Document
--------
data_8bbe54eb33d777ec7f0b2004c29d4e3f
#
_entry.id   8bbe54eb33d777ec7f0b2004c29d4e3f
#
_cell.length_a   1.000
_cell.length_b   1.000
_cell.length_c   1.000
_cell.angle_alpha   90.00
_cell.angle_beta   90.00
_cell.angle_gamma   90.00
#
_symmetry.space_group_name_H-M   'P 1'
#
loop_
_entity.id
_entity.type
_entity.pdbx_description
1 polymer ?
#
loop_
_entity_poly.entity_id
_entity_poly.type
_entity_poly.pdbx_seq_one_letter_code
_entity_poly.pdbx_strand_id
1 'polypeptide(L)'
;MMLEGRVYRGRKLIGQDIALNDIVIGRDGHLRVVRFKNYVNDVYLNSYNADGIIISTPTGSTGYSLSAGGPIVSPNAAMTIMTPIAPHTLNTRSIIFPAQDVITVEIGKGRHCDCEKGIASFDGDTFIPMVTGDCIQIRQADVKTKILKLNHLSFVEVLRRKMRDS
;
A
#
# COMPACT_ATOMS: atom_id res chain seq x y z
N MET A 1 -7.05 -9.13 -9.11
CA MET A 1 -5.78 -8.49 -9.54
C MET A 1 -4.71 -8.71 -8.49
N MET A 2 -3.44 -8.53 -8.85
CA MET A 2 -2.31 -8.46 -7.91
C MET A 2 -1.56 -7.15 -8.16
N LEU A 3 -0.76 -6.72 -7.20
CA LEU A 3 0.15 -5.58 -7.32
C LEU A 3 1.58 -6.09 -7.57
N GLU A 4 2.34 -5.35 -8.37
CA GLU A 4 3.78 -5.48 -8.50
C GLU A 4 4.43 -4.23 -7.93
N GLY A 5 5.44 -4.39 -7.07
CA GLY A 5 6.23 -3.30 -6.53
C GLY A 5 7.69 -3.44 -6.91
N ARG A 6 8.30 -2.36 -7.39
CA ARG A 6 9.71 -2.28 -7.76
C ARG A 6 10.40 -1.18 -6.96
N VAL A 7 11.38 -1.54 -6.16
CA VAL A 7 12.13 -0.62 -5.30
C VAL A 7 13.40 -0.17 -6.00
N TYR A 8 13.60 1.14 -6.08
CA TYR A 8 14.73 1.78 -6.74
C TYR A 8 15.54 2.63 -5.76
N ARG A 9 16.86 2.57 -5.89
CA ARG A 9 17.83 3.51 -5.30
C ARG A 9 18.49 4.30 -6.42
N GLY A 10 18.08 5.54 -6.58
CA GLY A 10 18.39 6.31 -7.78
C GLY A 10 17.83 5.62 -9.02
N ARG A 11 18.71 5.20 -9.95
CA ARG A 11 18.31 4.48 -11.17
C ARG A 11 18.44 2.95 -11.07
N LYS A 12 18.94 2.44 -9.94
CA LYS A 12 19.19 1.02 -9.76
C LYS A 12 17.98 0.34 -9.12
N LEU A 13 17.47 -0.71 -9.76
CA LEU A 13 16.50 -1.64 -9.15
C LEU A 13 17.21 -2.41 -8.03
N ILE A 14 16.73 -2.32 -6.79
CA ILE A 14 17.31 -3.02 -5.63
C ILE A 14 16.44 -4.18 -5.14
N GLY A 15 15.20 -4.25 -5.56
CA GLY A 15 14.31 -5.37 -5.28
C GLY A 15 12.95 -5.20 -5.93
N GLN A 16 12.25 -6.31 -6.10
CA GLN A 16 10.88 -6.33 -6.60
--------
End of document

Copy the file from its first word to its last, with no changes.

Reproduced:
data_8bbe54eb33d777ec7f0b2004c29d4e3f
#
_entry.id   8bbe54eb33d777ec7f0b2004c29d4e3f
#
_cell.length_a   1.000
_cell.length_b   1.000
_cell.length_c   1.000
_cell.angle_alpha   90.00
_cell.angle_beta   90.00
_cell.angle_gamma   90.00
#
_symmetry.space_group_name_H-M   'P 1'
#
loop_
_entity.id
_entity.type
_entity.pdbx_description
1 polymer ?
#
loop_
_entity_poly.entity_id
_entity_poly.type
_entity_poly.pdbx_seq_one_letter_code
_entity_poly.pdbx_strand_id
1 'polypeptide(L)'
;MMLEGRVYRGRKLIGQDIALNDIVIGRDGHLRVVRFKNYVNDVYLNSYNADGIIISTPTGSTGYSLSAGGPIVSPNAAMTIMTPIAPHTLNTRSIIFPAQDVITVEIGKGRHCDCEKGIASFDGDTFIPMVTGDCIQIRQADVKTKILKLNHLSFVEVLRRKMRDS
;
A
#
# COMPACT_ATOMS: atom_id res chain seq x y z
N MET A 1 -7.05 -9.13 -9.11
CA MET A 1 -5.78 -8.49 -9.54
C MET A 1 -4.71 -8.71 -8.49
N MET A 2 -3.44 -8.53 -8.85
CA MET A 2 -2.31 -8.46 -7.91
C MET A 2 -1.56 -7.15 -8.16
N LEU A 3 -0.76 -6.72 -7.20
CA LEU A 3 0.15 -5.58 -7.32
C LEU A 3 1.58 -6.09 -7.57
N GLU A 4 2.34 -5.35 -8.37
CA GLU A 4 3.78 -5.48 -8.50
C GLU A 4 4.43 -4.23 -7.93
N GLY A 5 5.44 -4.39 -7.07
CA GLY A 5 6.23 -3.30 -6.53
C GLY A 5 7.69 -3.44 -6.91
N ARG A 6 8.30 -2.36 -7.39
CA ARG A 6 9.71 -2.28 -7.76
C ARG A 6 10.40 -1.18 -6.96
N VAL A 7 11.38 -1.54 -6.16
CA VAL A 7 12.13 -0.62 -5.30
C VAL A 7 13.40 -0.17 -6.00
N TYR A 8 13.60 1.14 -6.08
CA TYR A 8 14.73 1.78 -6.74
C TYR A 8 15.54 2.63 -5.76
N ARG A 9 16.86 2.57 -5.89
CA ARG A 9 17.83 3.51 -5.30
C ARG A 9 18.49 4.30 -6.42
N GLY A 10 18.08 5.54 -6.58
CA GLY A 10 18.39 6.31 -7.78
C GLY A 10 17.83 5.62 -9.02
N ARG A 11 18.71 5.20 -9.95
CA ARG A 11 18.31 4.48 -11.17
C ARG A 11 18.44 2.95 -11.07
N LYS A 12 18.94 2.44 -9.94
CA LYS A 12 19.19 1.02 -9.76
C LYS A 12 17.98 0.34 -9.12
N LEU A 13 17.47 -0.71 -9.76
CA LEU A 13 16.50 -1.64 -9.15
C LEU A 13 17.21 -2.41 -8.03
N ILE A 14 16.73 -2.32 -6.79
CA ILE A 14 17.31 -3.02 -5.63
C ILE A 14 16.44 -4.18 -5.14
N GLY A 15 15.20 -4.25 -5.56
CA GLY A 15 14.31 -5.37 -5.28
C GLY A 15 12.95 -5.20 -5.93
N GLN A 16 12.25 -6.31 -6.10
CA GLN A 16 10.88 -6.33 -6.60